Santa Fe Springs Civic Center | Los Angeles Conservancy
Photo courtesy Architectural Resources Group

Santa Fe Springs Civic Center

Not long after Santa Fe Springs incorporated in 1957, its leaders began asking architects what they thought a civic center should be. After consulting more than twenty-five firms, they decided they liked the answer from renowned architect and planner William L. Pereira best and selected his firm to design what would become the heart of the new city.

Pereira advocated making the twelve-acre institutional property a true town center including social and commercial activities, not the typical California civic complex with buildings that are “islands in a sea of traffic and haphazard land uses which at night become dark and deserted.”

The new Civic Center, built between 1961 and 1972, sits at the northern part of the historic Clarke Estate (which includes a 1922 house by early Modernist Irving Gill). It contains a grouping of one-story concrete block buildings carefully sited in a landscape that harmoniously combines alleés of trees, lush plantings, and paved plazas and walkways.

The buildings are low-slung and understated, with wonderful decorative concrete block details reminiscent of Frank Lloyd Wright’s textile block designs.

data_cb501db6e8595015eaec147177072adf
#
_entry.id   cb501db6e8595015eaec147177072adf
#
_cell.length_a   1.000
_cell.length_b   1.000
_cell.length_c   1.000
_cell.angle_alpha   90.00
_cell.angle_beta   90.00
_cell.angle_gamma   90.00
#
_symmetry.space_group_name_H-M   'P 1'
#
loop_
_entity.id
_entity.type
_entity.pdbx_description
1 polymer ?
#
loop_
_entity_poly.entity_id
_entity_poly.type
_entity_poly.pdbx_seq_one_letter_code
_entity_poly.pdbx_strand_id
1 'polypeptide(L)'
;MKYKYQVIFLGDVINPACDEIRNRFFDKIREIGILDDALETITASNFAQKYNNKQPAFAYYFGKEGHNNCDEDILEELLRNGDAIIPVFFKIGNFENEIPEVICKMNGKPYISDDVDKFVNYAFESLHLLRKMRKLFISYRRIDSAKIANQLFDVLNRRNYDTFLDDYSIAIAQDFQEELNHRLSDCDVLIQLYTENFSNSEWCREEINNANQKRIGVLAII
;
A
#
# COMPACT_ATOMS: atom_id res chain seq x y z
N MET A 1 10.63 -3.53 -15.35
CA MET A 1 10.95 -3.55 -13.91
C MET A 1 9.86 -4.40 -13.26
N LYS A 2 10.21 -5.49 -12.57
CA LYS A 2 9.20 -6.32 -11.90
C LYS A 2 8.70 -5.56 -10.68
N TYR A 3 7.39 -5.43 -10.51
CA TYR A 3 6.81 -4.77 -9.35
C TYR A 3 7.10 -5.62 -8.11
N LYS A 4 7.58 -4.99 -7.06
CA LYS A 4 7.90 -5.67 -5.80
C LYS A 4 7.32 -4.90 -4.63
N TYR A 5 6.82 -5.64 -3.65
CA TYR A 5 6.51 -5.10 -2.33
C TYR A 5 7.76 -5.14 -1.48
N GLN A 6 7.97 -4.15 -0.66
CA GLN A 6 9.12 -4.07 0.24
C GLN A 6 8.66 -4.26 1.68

Buildings that rose as part of Pereira’s master plan include City Hall (1967), the Post Office (1969), Town Center Hall (1972), and the Santa Fe Springs Library (1961).

The library was designed by Anthony and Langford but matches the rest of the Pereira and Associates-designed buildings in scale, materials, and massing. A fire station (1959) predates the complex but is in a complementary New Formalist style.

They feature extensive covered walkways, with those belonging to City Hall surrounding the entire building so as to serve as the corridor for the interior offices. Entrances are mostly unornamented floor-to-ceiling glass, but the library’s features an elaborate ceramic mural by Raul Esparza that extends from the exterior to the lobby interior.

Pereira’s design was successful: the Civic Center did become the heart of the young Santa Fe Springs, particularly because of its Town Center Hall. This building featured a sunken “living room” area for teenagers, a banquet hall, recreation rooms, and other multipurpose areas to facilitate community use. The architect referred to the Santa Fe Springs Civic Center as the “first opportunity in this century to create the heart of a growing city,” and it appears this opportunity was not wasted.

Photo by Laura Dominguez/L.A. Conservancy

Lincoln Heights Jail

The Art Deco Lincoln Heights Jail was infamous for having a separate wing to house its high numbers of gay inmates.
Photo courtesy www.you-are-here.com

Braille Institute of America

To address the unique challenge of designing a building for people who would experience a building without ever seeing it, architects Yohannan and Miranda began their process by wearing blindfolds for two weeks.